It’s arguably the busiest and most exciting time on the NHL’s calendar and for fans, fun and at times sad. The “Free Agent Frenzy” is when NHL teams facilitate contract negotiations with their free agents and players available on the open market to help improve their team. In this guide, NoVa Caps explains everything fans need to know about NHL Free Agency.
It’s important for fans to know that there are two main types of free agents: Unrestricted free agents (commonly known as UFAs) and Restricted free agents (commonly known as RFAs). The following sections explains the differences between the two.
UNRESTRICTED FREE AGENTS (UFA)
Unrestricted free agents are defined as any players that are at least 27-years old or has at least SEVEN years of NHL service, and whose contract has expired. Furthermore, players that are at least 22-years old that have not been drafted by any team are considered unrestricted and are free to sign with any team.
RESTRICTED FREE AGENTS (RFA)
Restricted free agents are defined as a player who is not considered entry-level, but does not meet the requirements to become an unrestricted free agent. Restricted free agents’ negotiating rights are owned by their current team and cannot negotiate with other teams.
CONTRACT RULES, QUALIFYING OFFERS, Arbitration, & OFFER SHEETS.
Under the current Collective Bargaining Agreement (CBA), teams can offer any of their pending unrestricted free agents a maximum contract length of EIGHT years. Prior to the current CBA, teams were free to sign players to massive, big-money contracts (such as Alex Ovechkin’s 13-year, $124 million contract signed in 2008). Outside teams are limited to a maximum length of seven years.
A qualifying offer is a one-year contract that teams can offer to their RFAs. Teams can begin negotiating with RFAs the day after the NHL Entry Draft, which is also the deadline for making a qualifying offer. A player has the option of accepting or declining the offer. The qualifying offer’s salary amount depends on the player’s salary for the previous year.Here are the criteria for teams a qualifying offer:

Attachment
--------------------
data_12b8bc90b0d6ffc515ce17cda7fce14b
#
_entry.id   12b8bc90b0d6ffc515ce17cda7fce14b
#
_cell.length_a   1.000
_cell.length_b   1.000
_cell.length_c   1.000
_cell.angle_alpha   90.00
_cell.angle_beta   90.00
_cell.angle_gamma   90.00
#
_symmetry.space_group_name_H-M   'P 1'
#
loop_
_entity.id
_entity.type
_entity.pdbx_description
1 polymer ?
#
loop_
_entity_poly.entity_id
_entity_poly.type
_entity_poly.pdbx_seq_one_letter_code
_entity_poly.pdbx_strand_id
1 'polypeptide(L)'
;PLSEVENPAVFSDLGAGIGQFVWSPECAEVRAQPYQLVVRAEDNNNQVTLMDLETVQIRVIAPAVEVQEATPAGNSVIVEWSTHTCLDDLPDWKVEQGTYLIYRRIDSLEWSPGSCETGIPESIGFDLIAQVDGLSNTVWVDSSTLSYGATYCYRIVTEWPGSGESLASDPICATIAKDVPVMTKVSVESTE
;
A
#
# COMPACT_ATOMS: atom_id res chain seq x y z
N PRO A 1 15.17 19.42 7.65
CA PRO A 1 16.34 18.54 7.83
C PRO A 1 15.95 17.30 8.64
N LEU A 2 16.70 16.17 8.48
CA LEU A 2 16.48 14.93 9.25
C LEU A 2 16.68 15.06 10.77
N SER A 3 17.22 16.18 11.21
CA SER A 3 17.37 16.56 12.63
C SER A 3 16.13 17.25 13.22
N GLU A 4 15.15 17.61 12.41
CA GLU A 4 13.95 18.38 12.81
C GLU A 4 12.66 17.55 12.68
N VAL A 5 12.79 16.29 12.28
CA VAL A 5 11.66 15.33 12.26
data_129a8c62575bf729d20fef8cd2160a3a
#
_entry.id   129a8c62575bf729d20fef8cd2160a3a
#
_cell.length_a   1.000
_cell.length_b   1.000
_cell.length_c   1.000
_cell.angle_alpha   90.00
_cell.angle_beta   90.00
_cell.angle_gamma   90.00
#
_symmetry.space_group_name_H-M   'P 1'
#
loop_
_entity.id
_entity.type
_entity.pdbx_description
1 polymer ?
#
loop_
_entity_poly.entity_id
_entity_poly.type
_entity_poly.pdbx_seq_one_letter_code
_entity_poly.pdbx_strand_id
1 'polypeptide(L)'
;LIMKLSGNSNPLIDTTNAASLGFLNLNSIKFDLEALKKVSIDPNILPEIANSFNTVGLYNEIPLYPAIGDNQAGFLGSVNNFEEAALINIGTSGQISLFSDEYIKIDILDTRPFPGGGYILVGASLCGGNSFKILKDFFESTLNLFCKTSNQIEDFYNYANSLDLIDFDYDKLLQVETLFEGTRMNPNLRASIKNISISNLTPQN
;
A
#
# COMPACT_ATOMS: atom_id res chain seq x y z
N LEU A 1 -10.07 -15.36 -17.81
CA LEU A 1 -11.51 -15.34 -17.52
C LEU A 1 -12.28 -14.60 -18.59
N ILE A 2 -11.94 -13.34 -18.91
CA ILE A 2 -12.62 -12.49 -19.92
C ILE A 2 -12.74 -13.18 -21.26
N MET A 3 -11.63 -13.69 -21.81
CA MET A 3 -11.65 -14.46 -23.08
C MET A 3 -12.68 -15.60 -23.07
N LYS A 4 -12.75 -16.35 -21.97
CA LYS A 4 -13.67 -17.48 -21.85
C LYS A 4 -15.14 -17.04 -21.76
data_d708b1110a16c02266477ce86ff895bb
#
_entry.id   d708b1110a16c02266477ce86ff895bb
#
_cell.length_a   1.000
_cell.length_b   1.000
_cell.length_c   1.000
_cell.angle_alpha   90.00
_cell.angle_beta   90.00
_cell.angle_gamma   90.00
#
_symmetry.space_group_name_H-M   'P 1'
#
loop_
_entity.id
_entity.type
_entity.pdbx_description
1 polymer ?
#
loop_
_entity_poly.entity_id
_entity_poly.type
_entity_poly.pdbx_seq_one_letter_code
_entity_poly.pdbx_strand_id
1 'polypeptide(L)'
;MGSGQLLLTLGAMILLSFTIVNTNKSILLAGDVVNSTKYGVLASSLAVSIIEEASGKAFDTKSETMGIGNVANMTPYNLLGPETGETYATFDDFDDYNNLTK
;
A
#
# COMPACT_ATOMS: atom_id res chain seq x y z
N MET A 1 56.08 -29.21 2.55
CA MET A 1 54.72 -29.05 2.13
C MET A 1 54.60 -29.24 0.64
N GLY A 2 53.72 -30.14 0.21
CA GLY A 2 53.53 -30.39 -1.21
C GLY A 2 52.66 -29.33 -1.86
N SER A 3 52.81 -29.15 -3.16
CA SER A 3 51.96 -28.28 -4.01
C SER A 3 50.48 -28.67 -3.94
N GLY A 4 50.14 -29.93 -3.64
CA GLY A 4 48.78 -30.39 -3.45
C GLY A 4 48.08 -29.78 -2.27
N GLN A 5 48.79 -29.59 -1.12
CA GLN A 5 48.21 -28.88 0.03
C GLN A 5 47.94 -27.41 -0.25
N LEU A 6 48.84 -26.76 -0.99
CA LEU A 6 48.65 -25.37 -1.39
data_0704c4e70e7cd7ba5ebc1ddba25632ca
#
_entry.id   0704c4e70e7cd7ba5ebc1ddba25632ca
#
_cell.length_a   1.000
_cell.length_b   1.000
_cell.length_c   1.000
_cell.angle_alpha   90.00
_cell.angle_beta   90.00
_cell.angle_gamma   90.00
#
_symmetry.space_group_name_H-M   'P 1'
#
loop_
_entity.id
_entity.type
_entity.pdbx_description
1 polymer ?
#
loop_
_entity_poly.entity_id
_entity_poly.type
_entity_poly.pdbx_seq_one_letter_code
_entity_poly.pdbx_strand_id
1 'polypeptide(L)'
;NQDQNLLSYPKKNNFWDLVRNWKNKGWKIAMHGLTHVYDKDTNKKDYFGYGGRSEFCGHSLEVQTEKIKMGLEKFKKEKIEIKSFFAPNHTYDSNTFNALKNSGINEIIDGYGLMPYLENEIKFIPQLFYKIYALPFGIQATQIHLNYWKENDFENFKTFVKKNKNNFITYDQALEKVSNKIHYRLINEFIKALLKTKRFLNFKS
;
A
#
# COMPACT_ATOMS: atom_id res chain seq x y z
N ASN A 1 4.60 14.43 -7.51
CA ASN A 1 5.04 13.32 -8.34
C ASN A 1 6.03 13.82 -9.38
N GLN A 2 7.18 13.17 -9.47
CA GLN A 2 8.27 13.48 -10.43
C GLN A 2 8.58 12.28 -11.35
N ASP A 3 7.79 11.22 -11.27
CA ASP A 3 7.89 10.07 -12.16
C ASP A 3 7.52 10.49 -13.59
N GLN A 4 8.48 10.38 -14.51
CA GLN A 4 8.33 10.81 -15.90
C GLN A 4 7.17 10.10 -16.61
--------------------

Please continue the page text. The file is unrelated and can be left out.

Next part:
- Players who earned less than $660,000 must be offered 110% of their previous salary. A player making up to $1 million must be offered 105%. Any player making over $1 million must be offered $100% .
- If a team does not extend a qualifying offer to a player, that player becomes an unrestricted free agent.
- If a player rejects the offer, the player remains a restricted free agent.
- If the two sides are unable to reach an agreement before December 1, the player is not eligible to play for his team for the rest of the season.
If a player has rejected a qualifying offer or not yet signed, he is eligible to sign an offer sheet. An offer sheet is a contract offered by another team to the restricted free agent. If a player signs the offer sheet, that player has seven days to match the offer or the player will go to the team that made the offer, with compensation going to his former team.
If a player and his team are unable to come to agreement on a new contract, one or both can file for salary arbitration, in which an arbiter hears both sides. The team can only take a player to arbitration once in his career. Players can request arbitration as many times as they please. In arbitration, both the player and team submit their own expected salaries for the player. The arbiter hears both sides and makes a decision on the player’s salary for the upcoming season. The team must make a decision within 48 hours on whether to accept or decline the decision:
- if a team accepts, the player returns on a one-year contract
- If a team declines, the player automatically becomes an unrestricted free agent
The NHL implemented a salary cap starting in the 2005-06 season. It limits the spending of NHL teams and ensures that no one team has an advantage when it comes to free agency. The 2015-16 salary cap was $71,400,000. The projected cap for next season is $74,400,000.
By Michael Fleetwood